The New York Fed produces a number of reference interest rates that provide insight into the dynamics of money markets, which is useful for evaluating the effectiveness of monetary policy implementation. Reference rates play several important roles in financial markets that support efficient market functioning. They facilitate trading in standardized contracts, which can lower transaction costs and improve market liquidity. They can reduce information asymmetries by providing a transparent, independent pricing source. And a well-designed, robust reference rate that is resistant to manipulation can limit participants’ incentives to misreport pricing for settling a contract. The New York Fed has served as an administrator and producer of reference rates since at least the 1950s, when it began publishing the daily effective federal funds rate. The New York Fed is committed to producing robust and resilient reference rates that are aligned with international best practices.
Key Features and Coverage on RIMES
For this data source, RIMES hosts the following 3 reference interest rates:
- Broad General Collateral Rate – is a measure of rates on overnight Treasury general collateral repurchase agreement (repo) transactions. General collateral repo transactions are those for which the specific securities provided as collateral are not identified until after other terms of the trade are agreed. The BGCR includes all trades in the Tri-Party General Collateral Rate plus GCF Repo transactions.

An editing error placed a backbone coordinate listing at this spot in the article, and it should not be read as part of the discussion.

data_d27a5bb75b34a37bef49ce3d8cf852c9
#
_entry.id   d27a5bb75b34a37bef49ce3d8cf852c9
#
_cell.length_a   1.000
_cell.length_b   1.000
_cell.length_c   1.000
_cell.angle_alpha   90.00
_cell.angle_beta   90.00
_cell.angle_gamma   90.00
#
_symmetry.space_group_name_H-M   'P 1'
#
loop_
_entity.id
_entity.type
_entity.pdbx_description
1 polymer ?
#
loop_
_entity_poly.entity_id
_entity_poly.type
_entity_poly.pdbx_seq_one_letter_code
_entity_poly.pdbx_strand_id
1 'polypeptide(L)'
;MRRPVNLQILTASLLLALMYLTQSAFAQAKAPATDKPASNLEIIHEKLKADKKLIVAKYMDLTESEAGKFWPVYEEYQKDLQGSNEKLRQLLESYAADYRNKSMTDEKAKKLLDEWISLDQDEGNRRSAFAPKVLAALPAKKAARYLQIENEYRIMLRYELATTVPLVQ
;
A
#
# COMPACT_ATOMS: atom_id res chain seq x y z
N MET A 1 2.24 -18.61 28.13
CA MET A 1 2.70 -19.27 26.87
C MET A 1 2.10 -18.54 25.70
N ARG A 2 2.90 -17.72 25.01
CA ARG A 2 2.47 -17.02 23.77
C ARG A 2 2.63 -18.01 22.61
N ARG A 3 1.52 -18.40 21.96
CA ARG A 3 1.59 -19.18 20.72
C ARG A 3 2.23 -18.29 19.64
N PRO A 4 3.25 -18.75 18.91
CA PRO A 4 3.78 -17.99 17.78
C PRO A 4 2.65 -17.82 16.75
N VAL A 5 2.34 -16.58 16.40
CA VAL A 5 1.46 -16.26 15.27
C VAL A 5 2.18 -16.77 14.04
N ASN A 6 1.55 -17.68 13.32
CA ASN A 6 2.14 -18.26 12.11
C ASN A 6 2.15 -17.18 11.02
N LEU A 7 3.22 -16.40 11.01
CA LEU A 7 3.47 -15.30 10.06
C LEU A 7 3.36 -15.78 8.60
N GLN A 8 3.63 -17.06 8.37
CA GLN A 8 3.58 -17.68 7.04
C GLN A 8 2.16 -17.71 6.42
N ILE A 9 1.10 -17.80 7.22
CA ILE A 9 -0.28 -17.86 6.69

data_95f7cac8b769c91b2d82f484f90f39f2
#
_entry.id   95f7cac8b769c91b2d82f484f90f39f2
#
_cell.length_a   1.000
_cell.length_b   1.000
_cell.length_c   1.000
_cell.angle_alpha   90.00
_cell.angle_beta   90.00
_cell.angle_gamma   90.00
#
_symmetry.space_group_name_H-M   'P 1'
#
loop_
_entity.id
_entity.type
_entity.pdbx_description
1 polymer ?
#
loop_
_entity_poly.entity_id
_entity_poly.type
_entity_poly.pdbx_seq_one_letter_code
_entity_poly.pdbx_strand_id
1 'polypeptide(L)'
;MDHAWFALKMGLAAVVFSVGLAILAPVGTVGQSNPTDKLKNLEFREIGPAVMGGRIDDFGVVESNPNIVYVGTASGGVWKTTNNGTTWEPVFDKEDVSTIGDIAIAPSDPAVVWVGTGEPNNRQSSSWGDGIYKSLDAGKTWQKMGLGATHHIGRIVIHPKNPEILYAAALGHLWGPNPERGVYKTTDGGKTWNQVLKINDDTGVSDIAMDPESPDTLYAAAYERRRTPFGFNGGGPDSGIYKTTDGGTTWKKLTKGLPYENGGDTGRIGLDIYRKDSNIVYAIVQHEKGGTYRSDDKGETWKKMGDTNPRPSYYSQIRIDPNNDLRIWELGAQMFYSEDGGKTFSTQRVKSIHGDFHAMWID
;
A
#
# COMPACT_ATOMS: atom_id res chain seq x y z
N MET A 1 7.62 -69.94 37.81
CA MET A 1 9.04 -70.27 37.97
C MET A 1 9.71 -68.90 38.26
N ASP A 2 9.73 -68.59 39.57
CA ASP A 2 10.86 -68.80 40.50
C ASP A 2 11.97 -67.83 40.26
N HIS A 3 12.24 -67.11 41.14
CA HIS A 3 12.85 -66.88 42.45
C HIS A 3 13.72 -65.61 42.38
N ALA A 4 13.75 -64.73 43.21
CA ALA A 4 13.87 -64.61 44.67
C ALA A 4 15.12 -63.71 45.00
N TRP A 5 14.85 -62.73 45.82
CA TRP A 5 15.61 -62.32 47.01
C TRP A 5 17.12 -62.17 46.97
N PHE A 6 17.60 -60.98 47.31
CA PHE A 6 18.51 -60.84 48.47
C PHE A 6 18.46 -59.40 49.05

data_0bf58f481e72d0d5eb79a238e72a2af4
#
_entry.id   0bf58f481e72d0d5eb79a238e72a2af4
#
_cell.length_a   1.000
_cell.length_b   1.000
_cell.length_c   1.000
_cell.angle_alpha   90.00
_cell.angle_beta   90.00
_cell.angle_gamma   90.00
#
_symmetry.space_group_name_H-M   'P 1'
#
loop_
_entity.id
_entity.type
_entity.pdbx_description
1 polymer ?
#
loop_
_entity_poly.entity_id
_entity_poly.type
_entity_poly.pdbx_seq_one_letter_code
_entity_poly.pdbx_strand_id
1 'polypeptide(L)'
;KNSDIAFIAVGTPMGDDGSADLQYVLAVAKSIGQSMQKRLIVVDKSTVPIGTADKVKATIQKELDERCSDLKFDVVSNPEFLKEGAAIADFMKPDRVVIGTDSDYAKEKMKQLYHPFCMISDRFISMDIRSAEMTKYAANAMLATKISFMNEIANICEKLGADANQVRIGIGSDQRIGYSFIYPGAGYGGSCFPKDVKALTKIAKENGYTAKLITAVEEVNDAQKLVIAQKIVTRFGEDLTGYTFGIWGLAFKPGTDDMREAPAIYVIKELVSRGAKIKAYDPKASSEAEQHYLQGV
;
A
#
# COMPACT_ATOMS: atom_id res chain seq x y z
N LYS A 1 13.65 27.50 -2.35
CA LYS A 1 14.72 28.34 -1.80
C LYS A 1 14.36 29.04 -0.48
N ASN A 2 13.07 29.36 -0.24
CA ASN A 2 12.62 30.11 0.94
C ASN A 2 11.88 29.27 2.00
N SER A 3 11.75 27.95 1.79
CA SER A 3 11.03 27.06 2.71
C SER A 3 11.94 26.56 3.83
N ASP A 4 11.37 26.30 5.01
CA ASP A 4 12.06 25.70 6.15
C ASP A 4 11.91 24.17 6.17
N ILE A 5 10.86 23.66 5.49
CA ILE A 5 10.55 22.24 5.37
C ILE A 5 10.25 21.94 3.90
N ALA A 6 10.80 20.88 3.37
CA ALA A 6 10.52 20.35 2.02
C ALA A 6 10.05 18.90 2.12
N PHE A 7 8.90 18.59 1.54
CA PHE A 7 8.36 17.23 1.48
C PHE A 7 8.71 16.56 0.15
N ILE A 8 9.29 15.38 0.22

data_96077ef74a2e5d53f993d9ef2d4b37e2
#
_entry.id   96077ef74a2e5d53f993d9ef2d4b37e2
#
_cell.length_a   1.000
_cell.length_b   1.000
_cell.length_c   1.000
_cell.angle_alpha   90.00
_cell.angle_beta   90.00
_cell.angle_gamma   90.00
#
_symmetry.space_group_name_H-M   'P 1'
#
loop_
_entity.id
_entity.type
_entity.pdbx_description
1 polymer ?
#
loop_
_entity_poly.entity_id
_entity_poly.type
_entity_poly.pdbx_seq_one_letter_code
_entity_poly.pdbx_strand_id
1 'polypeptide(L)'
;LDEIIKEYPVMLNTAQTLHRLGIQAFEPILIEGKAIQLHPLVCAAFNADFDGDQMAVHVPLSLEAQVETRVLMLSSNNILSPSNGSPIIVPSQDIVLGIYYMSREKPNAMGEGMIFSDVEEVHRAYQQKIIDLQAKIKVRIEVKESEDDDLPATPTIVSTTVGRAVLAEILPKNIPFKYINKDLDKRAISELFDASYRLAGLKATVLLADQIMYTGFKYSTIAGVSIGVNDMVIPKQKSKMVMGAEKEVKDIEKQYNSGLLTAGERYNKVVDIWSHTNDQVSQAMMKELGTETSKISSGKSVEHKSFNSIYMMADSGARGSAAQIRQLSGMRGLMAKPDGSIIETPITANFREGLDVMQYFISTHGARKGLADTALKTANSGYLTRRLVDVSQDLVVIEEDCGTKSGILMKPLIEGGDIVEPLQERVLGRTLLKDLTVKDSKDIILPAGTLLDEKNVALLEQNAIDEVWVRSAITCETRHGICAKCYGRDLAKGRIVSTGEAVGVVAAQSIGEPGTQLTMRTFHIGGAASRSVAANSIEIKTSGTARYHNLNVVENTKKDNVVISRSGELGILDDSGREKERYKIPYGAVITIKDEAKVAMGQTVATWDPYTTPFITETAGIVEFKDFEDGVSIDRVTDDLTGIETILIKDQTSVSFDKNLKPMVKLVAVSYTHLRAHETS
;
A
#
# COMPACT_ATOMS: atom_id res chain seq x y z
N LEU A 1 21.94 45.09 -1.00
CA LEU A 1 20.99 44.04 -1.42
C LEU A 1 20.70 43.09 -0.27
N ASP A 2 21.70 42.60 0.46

- Secured Overnight Financing Rate (SOFR) – is a broad measure of the cost of borrowing cash overnight collateralized by Treasury securities. The SOFR includes all trades in the Broad General Collateral Rate plus bilateral Treasury repurchase agreement (repo) transactions cleared through the Delivery-versus-Payment (DVP) service offered by the Fixed Income Clearing Corporation (FICC), which is filtered to remove a portion of transactions considered “specials”. The Alternative Reference Rate Committee (ARRC) identified the SOFR as its preferred alternative to USD LIBOR.
- Tri-party General Collateral Rate – provides a measure of the rate on overnight, tri-party GC repo transactions secured by Treasury securities that are executed between counterparties that know each other’s identity at the time of the trade, and is calculated based on data collected from the Bank of New York Mellon, excluding GCF Repo.
Some of the data items available include:
- Date of Portfolio
- Database Domain Code
- Series Value
- Database Symbol